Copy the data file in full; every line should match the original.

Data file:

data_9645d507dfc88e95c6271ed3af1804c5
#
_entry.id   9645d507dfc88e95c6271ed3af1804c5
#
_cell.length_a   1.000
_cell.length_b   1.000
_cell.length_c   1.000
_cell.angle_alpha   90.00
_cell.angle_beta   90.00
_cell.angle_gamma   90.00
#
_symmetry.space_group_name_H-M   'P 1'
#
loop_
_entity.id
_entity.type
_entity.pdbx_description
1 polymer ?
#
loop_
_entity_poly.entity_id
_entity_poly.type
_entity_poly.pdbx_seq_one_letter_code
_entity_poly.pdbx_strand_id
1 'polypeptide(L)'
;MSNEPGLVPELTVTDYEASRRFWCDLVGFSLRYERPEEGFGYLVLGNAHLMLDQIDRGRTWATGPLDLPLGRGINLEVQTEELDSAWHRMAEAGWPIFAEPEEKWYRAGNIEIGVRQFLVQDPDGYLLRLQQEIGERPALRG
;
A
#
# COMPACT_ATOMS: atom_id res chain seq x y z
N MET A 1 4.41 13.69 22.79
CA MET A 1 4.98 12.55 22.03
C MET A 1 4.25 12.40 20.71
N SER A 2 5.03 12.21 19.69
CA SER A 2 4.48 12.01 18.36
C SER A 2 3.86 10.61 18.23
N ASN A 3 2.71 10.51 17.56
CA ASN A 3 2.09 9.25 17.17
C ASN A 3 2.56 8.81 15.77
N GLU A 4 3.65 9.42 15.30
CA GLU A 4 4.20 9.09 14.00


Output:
data_9645d507dfc88e95c6271ed3af1804c5
#
_entry.id   9645d507dfc88e95c6271ed3af1804c5
#
_cell.length_a   1.000
_cell.length_b   1.000
_cell.length_c   1.000
_cell.angle_alpha   90.00
_cell.angle_beta   90.00
_cell.angle_gamma   90.00
#
_symmetry.space_group_name_H-M   'P 1'
#
loop_
_entity.id
_entity.type
_entity.pdbx_description
1 polymer ?
#
loop_
_entity_poly.entity_id
_entity_poly.type
_entity_poly.pdbx_seq_one_letter_code
_entity_poly.pdbx_strand_id
1 'polypeptide(L)'
;MSNEPGLVPELTVTDYEASRRFWCDLVGFSLRYERPEEGFGYLVLGNAHLMLDQIDRGRTWATGPLDLPLGRGINLEVQTEELDSAWHRMAEAGWPIFAEPEEKWYRAGNIEIGVRQFLVQDPDGYLLRLQQEIGERPALRG
;
A
#
# COMPACT_ATOMS: atom_id res chain seq x y z
N MET A 1 4.41 13.69 22.79
CA MET A 1 4.98 12.55 22.03
C MET A 1 4.25 12.40 20.71
N SER A 2 5.03 12.21 19.69
CA SER A 2 4.48 12.01 18.36
C SER A 2 3.86 10.61 18.23
N ASN A 3 2.71 10.51 17.56
CA ASN A 3 2.09 9.25 17.17
C ASN A 3 2.56 8.81 15.77
N GLU A 4 3.65 9.42 15.30
CA GLU A 4 4.20 9.09 14.00